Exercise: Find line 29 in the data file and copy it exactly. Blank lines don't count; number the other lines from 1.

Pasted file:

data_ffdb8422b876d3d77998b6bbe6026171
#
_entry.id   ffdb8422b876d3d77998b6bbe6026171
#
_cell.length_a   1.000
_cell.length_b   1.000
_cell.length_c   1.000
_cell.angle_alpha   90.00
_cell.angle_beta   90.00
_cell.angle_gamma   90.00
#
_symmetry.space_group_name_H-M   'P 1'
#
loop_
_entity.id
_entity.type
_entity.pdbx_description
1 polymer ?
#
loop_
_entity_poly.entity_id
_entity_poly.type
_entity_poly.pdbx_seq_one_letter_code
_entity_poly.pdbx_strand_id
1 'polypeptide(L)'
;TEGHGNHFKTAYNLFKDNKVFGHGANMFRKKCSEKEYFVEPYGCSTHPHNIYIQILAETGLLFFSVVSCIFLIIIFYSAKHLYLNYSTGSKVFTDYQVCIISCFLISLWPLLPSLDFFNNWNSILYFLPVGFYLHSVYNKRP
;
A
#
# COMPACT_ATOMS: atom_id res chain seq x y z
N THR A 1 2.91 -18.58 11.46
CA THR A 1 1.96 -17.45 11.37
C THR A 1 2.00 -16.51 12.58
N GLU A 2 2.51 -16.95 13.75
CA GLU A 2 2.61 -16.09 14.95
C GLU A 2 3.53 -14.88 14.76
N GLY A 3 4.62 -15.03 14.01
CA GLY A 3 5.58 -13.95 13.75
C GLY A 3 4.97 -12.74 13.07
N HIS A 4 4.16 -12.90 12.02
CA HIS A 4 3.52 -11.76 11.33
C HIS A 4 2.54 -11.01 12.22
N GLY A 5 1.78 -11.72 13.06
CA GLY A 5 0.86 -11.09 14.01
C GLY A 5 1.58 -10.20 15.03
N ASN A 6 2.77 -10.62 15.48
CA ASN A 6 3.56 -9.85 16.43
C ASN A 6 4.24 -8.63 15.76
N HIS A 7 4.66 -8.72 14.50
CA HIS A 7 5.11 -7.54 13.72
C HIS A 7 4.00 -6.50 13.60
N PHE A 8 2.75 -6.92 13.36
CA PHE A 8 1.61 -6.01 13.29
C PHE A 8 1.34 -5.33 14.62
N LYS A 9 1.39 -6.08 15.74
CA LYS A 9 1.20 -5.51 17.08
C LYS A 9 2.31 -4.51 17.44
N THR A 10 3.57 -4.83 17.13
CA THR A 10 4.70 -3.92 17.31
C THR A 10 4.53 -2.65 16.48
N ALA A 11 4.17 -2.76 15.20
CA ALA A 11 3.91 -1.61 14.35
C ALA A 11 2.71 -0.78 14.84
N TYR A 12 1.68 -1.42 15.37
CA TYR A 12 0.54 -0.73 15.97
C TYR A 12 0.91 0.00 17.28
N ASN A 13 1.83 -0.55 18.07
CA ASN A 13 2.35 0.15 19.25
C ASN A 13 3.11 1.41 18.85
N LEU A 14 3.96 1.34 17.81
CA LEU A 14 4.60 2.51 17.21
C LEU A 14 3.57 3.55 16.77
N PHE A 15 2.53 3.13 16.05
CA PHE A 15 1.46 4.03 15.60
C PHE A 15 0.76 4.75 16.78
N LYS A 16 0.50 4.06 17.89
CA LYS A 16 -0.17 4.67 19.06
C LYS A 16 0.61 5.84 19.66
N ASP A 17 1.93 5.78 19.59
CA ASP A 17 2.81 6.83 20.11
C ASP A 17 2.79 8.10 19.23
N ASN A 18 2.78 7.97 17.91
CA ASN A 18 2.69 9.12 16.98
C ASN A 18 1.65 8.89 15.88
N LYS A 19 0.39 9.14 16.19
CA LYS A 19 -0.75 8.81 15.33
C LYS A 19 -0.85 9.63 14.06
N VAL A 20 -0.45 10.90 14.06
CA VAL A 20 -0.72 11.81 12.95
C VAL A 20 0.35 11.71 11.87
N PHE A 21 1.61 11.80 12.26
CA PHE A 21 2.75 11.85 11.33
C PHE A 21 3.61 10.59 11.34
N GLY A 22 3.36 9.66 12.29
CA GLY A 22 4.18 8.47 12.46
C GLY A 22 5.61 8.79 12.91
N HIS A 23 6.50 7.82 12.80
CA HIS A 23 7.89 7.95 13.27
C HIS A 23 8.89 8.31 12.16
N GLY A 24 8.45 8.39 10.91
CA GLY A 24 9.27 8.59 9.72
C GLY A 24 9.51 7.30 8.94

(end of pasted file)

#